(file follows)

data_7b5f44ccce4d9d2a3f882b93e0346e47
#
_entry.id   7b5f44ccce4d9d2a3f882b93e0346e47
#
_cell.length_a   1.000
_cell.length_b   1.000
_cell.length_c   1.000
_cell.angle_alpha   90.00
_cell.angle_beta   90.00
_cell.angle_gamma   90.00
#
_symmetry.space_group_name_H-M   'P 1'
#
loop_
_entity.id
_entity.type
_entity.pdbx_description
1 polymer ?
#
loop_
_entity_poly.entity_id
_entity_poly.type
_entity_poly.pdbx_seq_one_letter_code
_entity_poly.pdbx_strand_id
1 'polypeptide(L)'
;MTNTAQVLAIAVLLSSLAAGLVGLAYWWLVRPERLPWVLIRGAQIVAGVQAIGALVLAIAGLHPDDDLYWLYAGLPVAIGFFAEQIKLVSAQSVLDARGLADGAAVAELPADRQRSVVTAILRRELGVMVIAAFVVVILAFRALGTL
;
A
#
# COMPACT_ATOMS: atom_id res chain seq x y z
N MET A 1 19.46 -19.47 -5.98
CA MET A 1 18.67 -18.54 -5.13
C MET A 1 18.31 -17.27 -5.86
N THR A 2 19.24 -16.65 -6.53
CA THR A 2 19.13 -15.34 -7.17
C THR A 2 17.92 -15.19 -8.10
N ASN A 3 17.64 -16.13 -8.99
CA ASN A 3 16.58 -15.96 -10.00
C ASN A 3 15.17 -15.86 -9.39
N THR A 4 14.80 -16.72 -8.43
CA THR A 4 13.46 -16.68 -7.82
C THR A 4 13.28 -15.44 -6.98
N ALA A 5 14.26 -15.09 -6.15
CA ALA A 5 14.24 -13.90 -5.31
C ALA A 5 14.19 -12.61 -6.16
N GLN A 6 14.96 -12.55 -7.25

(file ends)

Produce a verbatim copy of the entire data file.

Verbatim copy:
data_7b5f44ccce4d9d2a3f882b93e0346e47
#
_entry.id   7b5f44ccce4d9d2a3f882b93e0346e47
#
_cell.length_a   1.000
_cell.length_b   1.000
_cell.length_c   1.000
_cell.angle_alpha   90.00
_cell.angle_beta   90.00
_cell.angle_gamma   90.00
#
_symmetry.space_group_name_H-M   'P 1'
#
loop_
_entity.id
_entity.type
_entity.pdbx_description
1 polymer ?
#
loop_
_entity_poly.entity_id
_entity_poly.type
_entity_poly.pdbx_seq_one_letter_code
_entity_poly.pdbx_strand_id
1 'polypeptide(L)'
;MTNTAQVLAIAVLLSSLAAGLVGLAYWWLVRPERLPWVLIRGAQIVAGVQAIGALVLAIAGLHPDDDLYWLYAGLPVAIGFFAEQIKLVSAQSVLDARGLADGAAVAELPADRQRSVVTAILRRELGVMVIAAFVVVILAFRALGTL
;
A
#
# COMPACT_ATOMS: atom_id res chain seq x y z
N MET A 1 19.46 -19.47 -5.98
CA MET A 1 18.67 -18.54 -5.13
C MET A 1 18.31 -17.27 -5.86
N THR A 2 19.24 -16.65 -6.53
CA THR A 2 19.13 -15.34 -7.17
C THR A 2 17.92 -15.19 -8.10
N ASN A 3 17.64 -16.13 -8.99
CA ASN A 3 16.58 -15.96 -10.00
C ASN A 3 15.17 -15.86 -9.39
N THR A 4 14.80 -16.72 -8.43
CA THR A 4 13.46 -16.68 -7.82
C THR A 4 13.28 -15.44 -6.98
N ALA A 5 14.26 -15.09 -6.15
CA ALA A 5 14.24 -13.90 -5.31
C ALA A 5 14.19 -12.61 -6.16
N GLN A 6 14.96 -12.55 -7.25